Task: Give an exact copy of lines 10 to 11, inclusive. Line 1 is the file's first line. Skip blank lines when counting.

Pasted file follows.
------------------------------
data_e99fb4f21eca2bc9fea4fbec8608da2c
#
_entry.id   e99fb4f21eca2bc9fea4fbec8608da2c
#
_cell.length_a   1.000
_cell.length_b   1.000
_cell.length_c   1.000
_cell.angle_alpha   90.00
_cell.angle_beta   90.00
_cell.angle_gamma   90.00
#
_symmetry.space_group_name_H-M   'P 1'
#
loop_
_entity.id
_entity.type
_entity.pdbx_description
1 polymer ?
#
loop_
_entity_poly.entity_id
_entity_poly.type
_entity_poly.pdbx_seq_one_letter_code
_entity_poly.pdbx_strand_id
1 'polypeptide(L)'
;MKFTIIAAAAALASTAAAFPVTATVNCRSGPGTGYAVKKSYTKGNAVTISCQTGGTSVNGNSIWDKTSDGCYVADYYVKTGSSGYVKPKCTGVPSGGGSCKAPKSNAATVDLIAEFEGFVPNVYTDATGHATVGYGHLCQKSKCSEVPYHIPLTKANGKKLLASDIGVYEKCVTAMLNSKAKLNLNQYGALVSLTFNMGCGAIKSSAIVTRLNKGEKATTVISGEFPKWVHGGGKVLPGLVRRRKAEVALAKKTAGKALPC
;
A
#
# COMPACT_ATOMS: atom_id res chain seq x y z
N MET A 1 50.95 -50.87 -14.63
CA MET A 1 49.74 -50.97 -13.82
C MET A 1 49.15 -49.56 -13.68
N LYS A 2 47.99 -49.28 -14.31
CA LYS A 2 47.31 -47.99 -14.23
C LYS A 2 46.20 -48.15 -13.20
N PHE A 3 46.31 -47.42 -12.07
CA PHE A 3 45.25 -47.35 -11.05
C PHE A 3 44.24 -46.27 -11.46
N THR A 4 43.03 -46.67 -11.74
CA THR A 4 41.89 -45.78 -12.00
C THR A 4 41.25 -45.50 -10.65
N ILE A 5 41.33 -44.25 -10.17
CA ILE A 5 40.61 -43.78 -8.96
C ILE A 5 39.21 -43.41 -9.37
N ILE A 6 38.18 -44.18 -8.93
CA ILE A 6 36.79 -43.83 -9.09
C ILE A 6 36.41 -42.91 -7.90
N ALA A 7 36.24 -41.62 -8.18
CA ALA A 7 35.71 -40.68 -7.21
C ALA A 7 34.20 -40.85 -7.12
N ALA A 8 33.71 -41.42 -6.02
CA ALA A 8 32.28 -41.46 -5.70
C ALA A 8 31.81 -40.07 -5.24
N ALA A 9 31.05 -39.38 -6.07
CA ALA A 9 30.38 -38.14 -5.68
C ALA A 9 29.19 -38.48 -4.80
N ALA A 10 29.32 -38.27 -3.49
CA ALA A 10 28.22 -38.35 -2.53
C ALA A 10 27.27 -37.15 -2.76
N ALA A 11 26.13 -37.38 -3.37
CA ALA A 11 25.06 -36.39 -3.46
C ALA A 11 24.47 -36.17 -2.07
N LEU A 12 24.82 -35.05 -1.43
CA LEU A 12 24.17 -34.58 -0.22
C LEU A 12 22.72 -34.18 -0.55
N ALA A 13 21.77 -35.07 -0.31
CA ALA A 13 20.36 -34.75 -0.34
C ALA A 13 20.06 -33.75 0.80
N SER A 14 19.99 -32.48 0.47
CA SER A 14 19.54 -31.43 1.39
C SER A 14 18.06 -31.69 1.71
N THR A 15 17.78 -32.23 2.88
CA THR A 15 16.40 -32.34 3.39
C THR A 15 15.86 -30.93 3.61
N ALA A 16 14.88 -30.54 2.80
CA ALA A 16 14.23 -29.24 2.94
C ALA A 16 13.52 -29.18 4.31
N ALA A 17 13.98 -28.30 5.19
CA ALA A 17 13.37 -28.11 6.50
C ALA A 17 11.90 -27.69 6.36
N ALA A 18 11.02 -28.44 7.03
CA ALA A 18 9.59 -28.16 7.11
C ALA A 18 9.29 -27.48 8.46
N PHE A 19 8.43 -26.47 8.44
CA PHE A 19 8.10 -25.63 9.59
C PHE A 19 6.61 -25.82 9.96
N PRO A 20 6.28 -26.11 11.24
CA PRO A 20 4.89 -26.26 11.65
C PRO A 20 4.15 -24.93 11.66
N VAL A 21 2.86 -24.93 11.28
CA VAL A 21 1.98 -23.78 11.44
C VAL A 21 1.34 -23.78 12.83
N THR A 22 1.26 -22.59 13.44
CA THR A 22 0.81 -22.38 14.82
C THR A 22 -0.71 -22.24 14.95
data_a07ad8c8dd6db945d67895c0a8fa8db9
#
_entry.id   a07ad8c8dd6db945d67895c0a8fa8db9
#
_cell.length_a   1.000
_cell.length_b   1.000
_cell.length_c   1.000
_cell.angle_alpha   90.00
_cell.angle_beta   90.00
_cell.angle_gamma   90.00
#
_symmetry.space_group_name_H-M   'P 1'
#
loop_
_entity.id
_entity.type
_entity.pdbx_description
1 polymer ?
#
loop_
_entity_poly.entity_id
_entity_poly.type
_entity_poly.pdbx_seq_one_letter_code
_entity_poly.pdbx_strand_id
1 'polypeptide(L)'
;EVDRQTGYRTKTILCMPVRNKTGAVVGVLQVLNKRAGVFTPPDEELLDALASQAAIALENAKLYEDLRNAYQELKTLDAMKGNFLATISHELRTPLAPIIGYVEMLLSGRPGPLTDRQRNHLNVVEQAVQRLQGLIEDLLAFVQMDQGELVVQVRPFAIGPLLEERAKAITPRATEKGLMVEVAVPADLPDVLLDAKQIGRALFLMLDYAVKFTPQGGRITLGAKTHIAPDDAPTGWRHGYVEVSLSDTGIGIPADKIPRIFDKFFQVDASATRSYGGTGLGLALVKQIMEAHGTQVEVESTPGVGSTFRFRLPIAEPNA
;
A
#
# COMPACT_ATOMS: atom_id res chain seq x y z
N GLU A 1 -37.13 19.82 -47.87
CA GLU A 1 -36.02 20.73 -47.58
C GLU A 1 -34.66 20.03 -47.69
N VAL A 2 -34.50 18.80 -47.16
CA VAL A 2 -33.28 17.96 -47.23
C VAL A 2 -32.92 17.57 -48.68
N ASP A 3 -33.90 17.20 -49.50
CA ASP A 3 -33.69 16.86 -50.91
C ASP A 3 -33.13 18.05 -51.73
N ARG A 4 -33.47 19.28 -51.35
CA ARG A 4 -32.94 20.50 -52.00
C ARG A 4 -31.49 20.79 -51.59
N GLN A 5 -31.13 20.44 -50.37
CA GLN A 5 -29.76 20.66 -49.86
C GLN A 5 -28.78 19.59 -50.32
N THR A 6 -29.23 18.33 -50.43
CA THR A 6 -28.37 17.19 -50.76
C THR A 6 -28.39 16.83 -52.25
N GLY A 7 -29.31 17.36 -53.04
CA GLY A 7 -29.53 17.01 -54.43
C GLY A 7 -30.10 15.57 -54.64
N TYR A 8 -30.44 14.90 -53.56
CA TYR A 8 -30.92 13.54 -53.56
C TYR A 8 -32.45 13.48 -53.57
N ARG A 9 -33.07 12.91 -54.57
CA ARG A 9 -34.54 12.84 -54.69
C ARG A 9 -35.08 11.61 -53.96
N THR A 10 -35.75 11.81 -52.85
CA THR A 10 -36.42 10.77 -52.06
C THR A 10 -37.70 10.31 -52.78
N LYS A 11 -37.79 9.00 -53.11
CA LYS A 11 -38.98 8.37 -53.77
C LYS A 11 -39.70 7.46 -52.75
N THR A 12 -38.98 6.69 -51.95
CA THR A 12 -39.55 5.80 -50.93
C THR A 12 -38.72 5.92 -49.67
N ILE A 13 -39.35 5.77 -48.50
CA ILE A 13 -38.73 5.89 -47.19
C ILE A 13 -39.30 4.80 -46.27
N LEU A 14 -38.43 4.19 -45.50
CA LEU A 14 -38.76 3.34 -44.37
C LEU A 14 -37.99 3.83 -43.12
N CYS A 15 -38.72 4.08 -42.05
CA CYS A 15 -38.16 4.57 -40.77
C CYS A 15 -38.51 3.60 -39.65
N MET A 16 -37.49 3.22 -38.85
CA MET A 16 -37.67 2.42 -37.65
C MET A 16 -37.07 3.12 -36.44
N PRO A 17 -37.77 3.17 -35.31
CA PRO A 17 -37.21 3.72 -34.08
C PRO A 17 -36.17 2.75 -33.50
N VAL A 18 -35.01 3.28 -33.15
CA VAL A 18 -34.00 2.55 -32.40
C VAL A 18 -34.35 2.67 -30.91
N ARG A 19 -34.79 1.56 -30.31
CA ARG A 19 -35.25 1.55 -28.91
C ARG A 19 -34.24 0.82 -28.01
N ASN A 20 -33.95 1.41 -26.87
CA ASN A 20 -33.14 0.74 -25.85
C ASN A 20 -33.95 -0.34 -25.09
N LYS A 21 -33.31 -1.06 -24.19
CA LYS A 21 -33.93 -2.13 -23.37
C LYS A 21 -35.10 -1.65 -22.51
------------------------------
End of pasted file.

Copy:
_cell.angle_gamma   90.00
#